While there are some good standalone long-range routers available, if you have a very large house and can afford it, we strongly recommend getting a mesh Wi-Fi network system, which will make sure you get strong coverage throughout your home by letting you place satellite units where good Wi-Fi performance is most needed.
This is especially important if you want to ensure the fastest speeds are available throughout your home. Since 5GHz signals don’t travel nearly as far as 2.4GHz signals do, even the best standalone long-range routers will have you falling back to the 2.4GHz band much more quickly than you might like, which means you’ll no longer be using your router in 802.11ac mode. With a mesh system, on the other hand, you can always be close enough to a satellite unit to get a strong enough 5GHz connection, even across multiple floors.
As great as Wi-Fi can be, sometimes it’s just better to plug a device right in, especially if it’s something stationary that’s near your router anyway, such as a PC or a game console.
Wired connections can give you faster performance than Wi-Fi in most cases, and this is especially true for gaming, where low latency is a critical requirement. If you’re a serious gamer, or have one living in your home, most Wi-Fi routers just won’t cut it, so you’ll have to either plug-in using Ethernet, or be sure to invest in a specialized gaming router.
So if you need wired connections for one or more devices, start by making sure that your router has enough Ethernet ports for your needs to begin with, and definitely be sure that they’re Gigabit Ethernet, since otherwise your 802.11ac devices will still likely get a faster connection than your network jacks can provide. Also if you’re buying a mesh Wi-Fi system, consider whether you’ll need Ethernet ports on the satellite units, as not all mesh devices provide them.
You may have heard of Wi-Fi 6, also known by its more technical name, 802.11ax. This is the very newest leading-edge standard in Wi-Fi technology, and while it offers some nice benefits, it’s not yet widely supported by client devices. If you’re buying for the very long term, it might be worth investing in a Wi-Fi 6 router, but in most cases we’d recommend saving your money unless you’re absolutely sure that you need the benefits of Wi-Fi 6 and actually have devices that can take advantage of it, since as with any new technology, Wi-Fi 6 routers are expensive right now, but will become more affordable as the technology is more widely adopted
At this point, 802.11ac, aka Wi-Fi 5, is the mainstream standard for high-performance routers. It’s been around since 2013, and is supported by all but the most budget-friendly routers. It’s a safe choice that will remain supported for years to come and should meet the needs of all but the most seriously demanding Wi-Fi users.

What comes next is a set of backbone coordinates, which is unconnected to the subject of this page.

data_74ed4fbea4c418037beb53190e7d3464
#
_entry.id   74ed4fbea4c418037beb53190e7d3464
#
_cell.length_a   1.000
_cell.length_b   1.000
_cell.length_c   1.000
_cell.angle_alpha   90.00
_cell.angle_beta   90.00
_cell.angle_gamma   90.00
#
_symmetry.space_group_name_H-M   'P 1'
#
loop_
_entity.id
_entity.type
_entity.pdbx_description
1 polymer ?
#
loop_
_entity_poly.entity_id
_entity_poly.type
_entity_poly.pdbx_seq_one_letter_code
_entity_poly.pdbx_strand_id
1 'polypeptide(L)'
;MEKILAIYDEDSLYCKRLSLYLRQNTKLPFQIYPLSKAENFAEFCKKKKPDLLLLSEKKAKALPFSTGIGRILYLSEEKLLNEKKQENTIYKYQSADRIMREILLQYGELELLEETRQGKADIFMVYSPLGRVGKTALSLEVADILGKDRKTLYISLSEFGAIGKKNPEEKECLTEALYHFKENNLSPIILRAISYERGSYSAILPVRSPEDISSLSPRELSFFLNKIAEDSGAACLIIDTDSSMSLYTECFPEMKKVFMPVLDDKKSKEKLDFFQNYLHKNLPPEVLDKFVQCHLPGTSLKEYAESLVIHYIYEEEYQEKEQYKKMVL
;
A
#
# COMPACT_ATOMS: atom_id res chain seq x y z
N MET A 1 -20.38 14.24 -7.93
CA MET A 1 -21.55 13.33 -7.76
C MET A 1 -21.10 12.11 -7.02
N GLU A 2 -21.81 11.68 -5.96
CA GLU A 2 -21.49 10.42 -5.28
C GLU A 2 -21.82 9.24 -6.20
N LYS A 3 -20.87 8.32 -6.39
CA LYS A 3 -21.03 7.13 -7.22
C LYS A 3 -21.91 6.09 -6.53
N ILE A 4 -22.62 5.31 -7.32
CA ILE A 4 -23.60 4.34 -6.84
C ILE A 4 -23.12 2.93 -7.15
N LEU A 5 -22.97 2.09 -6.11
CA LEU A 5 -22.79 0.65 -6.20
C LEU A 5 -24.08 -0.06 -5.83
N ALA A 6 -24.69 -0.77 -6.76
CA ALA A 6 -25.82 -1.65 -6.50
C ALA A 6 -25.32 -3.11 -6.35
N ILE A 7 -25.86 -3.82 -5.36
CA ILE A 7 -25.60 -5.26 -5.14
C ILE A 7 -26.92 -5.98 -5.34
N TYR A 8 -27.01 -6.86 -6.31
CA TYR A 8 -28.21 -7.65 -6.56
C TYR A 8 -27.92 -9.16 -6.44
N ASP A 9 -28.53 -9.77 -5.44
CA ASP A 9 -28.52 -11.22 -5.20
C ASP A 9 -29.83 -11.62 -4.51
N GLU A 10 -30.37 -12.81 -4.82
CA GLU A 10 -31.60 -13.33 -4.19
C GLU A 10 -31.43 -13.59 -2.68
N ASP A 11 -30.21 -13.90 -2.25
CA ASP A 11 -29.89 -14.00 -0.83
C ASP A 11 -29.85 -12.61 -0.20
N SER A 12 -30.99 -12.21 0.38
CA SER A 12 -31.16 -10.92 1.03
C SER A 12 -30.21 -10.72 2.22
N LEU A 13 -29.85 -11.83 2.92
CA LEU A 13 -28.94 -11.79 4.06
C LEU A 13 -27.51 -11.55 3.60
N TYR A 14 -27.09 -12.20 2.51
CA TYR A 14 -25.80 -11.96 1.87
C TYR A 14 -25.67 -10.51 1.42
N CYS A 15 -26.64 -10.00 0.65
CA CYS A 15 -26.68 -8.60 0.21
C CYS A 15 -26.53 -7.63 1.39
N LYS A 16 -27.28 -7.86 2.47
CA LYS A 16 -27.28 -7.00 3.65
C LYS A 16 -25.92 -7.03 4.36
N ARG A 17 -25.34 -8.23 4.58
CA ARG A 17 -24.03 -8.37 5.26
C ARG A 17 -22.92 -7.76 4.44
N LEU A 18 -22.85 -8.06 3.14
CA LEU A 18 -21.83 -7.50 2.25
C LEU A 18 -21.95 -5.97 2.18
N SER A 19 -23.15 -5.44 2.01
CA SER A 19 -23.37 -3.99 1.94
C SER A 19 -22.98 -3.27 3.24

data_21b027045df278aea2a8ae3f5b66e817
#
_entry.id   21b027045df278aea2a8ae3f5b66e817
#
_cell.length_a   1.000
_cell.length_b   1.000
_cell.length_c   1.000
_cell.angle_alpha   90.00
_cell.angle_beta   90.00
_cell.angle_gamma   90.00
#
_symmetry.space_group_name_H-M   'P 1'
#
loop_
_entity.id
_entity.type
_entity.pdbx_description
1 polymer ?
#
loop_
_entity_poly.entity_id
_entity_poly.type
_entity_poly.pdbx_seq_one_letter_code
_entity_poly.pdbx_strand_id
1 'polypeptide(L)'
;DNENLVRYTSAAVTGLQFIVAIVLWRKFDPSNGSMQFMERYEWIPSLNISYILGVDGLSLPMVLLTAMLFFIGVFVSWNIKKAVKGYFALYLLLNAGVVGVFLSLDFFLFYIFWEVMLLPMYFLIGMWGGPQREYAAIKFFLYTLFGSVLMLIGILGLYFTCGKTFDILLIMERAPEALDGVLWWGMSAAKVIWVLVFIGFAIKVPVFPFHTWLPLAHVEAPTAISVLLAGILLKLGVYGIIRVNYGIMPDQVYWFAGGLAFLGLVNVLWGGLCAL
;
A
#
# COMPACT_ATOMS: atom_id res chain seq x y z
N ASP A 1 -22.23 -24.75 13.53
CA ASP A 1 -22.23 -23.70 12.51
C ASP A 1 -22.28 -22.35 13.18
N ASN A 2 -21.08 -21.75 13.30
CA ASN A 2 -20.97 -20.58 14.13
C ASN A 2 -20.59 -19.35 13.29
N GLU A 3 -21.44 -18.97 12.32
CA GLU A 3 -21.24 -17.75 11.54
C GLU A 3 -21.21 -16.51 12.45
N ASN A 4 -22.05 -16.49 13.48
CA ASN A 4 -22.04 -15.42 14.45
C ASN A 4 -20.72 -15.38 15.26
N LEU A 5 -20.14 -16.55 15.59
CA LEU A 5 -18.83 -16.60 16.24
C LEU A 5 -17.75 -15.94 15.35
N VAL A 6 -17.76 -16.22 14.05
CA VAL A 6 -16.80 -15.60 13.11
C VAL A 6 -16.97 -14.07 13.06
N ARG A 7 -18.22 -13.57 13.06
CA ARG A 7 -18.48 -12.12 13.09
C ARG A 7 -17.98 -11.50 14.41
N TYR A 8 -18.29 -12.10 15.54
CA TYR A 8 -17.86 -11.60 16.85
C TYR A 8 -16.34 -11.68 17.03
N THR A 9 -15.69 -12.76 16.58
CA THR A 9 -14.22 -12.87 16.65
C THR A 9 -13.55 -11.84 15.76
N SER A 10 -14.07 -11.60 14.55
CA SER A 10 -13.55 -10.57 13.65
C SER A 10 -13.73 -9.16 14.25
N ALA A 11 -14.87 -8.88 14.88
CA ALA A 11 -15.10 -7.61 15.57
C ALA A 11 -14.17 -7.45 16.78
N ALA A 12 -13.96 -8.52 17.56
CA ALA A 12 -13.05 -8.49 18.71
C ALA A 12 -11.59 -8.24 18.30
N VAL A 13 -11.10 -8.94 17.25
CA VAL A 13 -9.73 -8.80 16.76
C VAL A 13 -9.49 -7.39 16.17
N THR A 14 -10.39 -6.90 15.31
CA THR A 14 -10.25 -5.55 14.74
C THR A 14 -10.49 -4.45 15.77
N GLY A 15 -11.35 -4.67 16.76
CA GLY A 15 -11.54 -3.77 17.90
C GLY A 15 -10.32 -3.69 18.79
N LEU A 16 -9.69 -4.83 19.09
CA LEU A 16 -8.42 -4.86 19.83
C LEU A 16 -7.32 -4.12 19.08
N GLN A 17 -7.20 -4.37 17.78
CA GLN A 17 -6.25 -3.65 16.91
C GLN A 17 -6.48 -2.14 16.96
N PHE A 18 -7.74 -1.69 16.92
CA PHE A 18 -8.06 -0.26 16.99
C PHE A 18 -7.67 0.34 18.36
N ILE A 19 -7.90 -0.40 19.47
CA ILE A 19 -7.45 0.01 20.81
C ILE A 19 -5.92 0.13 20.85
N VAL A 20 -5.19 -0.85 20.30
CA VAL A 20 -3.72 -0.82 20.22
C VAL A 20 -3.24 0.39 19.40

Some of the most sophisticated and feature-rich routers you'll find are made by Asus, which particularly specializes in higher-end gaming routers that offer peak performance for busy networks. Thanks to a wealth of options to configure and excellent range, Asus offers some of the most versatile routers you'll find, and its tri-band routers are especially good if you have a really large home with a lot of Wi-Fi devices.
Netgear is one of the more venerable names in the business, having produced routers and other networking gear for over two decades for both home and business applications. The company provides a wide range of routers for different needs, ranging from small apartments and condos to excellent mesh systems that can cover homes of several thousand square feet.
This company is best known for its lineup of really affordable routers, and it offers some good options for those looking for a fairly no frills router that provides good performance at wallet-friendly prices. While TP-Link does make some longer-range routers and even some mesh systems, the company is best known for its solid and affordable wallet-friendly routers.
It's important to buy a Wi-Fi router that will meet your needs, both now and into the future, and that's especially true if you're looking at a more expensive one. However, don't be dazzled by higher numbers and specs like tri-band coverage, since you probably don't need these features as much as you might think.
When picking our an 802.11ac router, the key factors to consider are what kind of speed you actually need, how large of a home you need to cover, and how many devices you have on your network. There's no point in buying a router that's faster than your internet connection, nor do you need a tri-band router if you're a single person living in an apartment or condo, or even a small family with few Wi-Fi devices.